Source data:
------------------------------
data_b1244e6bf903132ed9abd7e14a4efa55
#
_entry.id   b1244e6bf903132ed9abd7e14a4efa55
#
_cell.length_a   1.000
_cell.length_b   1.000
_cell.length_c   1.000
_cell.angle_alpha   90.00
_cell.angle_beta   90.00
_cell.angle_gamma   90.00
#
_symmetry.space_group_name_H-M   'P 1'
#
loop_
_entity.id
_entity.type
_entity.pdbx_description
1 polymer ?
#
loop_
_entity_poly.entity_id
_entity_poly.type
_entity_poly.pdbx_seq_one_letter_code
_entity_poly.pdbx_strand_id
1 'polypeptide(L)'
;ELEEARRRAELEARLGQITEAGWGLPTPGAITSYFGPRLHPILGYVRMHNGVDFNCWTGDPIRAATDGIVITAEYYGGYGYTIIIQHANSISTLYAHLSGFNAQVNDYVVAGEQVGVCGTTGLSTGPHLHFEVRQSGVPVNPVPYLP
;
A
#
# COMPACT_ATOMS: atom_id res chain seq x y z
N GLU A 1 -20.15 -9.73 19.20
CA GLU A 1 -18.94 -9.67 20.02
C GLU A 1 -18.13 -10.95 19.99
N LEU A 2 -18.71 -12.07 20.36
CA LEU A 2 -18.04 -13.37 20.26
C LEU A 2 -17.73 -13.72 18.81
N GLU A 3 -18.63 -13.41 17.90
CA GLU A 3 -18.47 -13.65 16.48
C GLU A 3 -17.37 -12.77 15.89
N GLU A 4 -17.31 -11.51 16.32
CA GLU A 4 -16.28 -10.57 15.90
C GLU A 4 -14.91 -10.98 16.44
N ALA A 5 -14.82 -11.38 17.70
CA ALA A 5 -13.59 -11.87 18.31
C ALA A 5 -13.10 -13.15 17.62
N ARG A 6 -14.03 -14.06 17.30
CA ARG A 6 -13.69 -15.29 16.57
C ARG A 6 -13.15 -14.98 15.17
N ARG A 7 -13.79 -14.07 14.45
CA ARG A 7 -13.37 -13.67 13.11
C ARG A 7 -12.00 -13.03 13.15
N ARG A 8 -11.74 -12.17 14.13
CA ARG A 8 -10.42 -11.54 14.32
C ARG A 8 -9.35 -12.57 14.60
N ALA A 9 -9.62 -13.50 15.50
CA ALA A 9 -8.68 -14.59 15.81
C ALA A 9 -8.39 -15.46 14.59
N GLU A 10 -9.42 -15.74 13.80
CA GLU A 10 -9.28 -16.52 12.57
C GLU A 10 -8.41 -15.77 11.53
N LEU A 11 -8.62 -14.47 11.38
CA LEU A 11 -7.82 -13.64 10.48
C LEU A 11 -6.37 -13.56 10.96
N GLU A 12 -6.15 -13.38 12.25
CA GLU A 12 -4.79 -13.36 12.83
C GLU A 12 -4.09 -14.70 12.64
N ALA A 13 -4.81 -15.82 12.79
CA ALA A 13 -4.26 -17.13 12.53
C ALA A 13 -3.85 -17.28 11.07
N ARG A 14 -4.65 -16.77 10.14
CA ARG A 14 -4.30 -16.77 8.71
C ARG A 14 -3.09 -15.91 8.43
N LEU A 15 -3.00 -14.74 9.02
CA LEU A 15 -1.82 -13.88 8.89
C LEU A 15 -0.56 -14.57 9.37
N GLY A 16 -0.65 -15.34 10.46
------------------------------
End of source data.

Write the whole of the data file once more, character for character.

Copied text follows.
data_b1244e6bf903132ed9abd7e14a4efa55
#
_entry.id   b1244e6bf903132ed9abd7e14a4efa55
#
_cell.length_a   1.000
_cell.length_b   1.000
_cell.length_c   1.000
_cell.angle_alpha   90.00
_cell.angle_beta   90.00
_cell.angle_gamma   90.00
#
_symmetry.space_group_name_H-M   'P 1'
#
loop_
_entity.id
_entity.type
_entity.pdbx_description
1 polymer ?
#
loop_
_entity_poly.entity_id
_entity_poly.type
_entity_poly.pdbx_seq_one_letter_code
_entity_poly.pdbx_strand_id
1 'polypeptide(L)'
;ELEEARRRAELEARLGQITEAGWGLPTPGAITSYFGPRLHPILGYVRMHNGVDFNCWTGDPIRAATDGIVITAEYYGGYGYTIIIQHANSISTLYAHLSGFNAQVNDYVVAGEQVGVCGTTGLSTGPHLHFEVRQSGVPVNPVPYLP
;
A
#
# COMPACT_ATOMS: atom_id res chain seq x y z
N GLU A 1 -20.15 -9.73 19.20
CA GLU A 1 -18.94 -9.67 20.02
C GLU A 1 -18.13 -10.95 19.99
N LEU A 2 -18.71 -12.07 20.36
CA LEU A 2 -18.04 -13.37 20.26
C LEU A 2 -17.73 -13.72 18.81
N GLU A 3 -18.63 -13.41 17.90
CA GLU A 3 -18.47 -13.65 16.48
C GLU A 3 -17.37 -12.77 15.89
N GLU A 4 -17.31 -11.51 16.32
CA GLU A 4 -16.28 -10.57 15.90
C GLU A 4 -14.91 -10.98 16.44
N ALA A 5 -14.82 -11.38 17.70
CA ALA A 5 -13.59 -11.87 18.31
C ALA A 5 -13.10 -13.15 17.62
N ARG A 6 -14.03 -14.06 17.30
CA ARG A 6 -13.69 -15.29 16.57
C ARG A 6 -13.15 -14.98 15.17
N ARG A 7 -13.79 -14.07 14.45
CA ARG A 7 -13.37 -13.67 13.11
C ARG A 7 -12.00 -13.03 13.15
N ARG A 8 -11.74 -12.17 14.13
CA ARG A 8 -10.42 -11.54 14.32
C ARG A 8 -9.35 -12.57 14.60
N ALA A 9 -9.62 -13.50 15.50
CA ALA A 9 -8.68 -14.59 15.81
C ALA A 9 -8.39 -15.46 14.59
N GLU A 10 -9.42 -15.74 13.80
CA GLU A 10 -9.28 -16.52 12.57
C GLU A 10 -8.41 -15.77 11.53
N LEU A 11 -8.62 -14.47 11.38
CA LEU A 11 -7.82 -13.64 10.48
C LEU A 11 -6.37 -13.56 10.96
N GLU A 12 -6.15 -13.38 12.25
CA GLU A 12 -4.79 -13.36 12.83
C GLU A 12 -4.09 -14.70 12.64
N ALA A 13 -4.81 -15.82 12.79
CA ALA A 13 -4.26 -17.13 12.53
C ALA A 13 -3.85 -17.28 11.07
N ARG A 14 -4.65 -16.77 10.14
CA ARG A 14 -4.30 -16.77 8.71
C ARG A 14 -3.09 -15.91 8.43
N LEU A 15 -3.00 -14.74 9.02
CA LEU A 15 -1.82 -13.88 8.89
C LEU A 15 -0.56 -14.57 9.37
N GLY A 16 -0.65 -15.34 10.46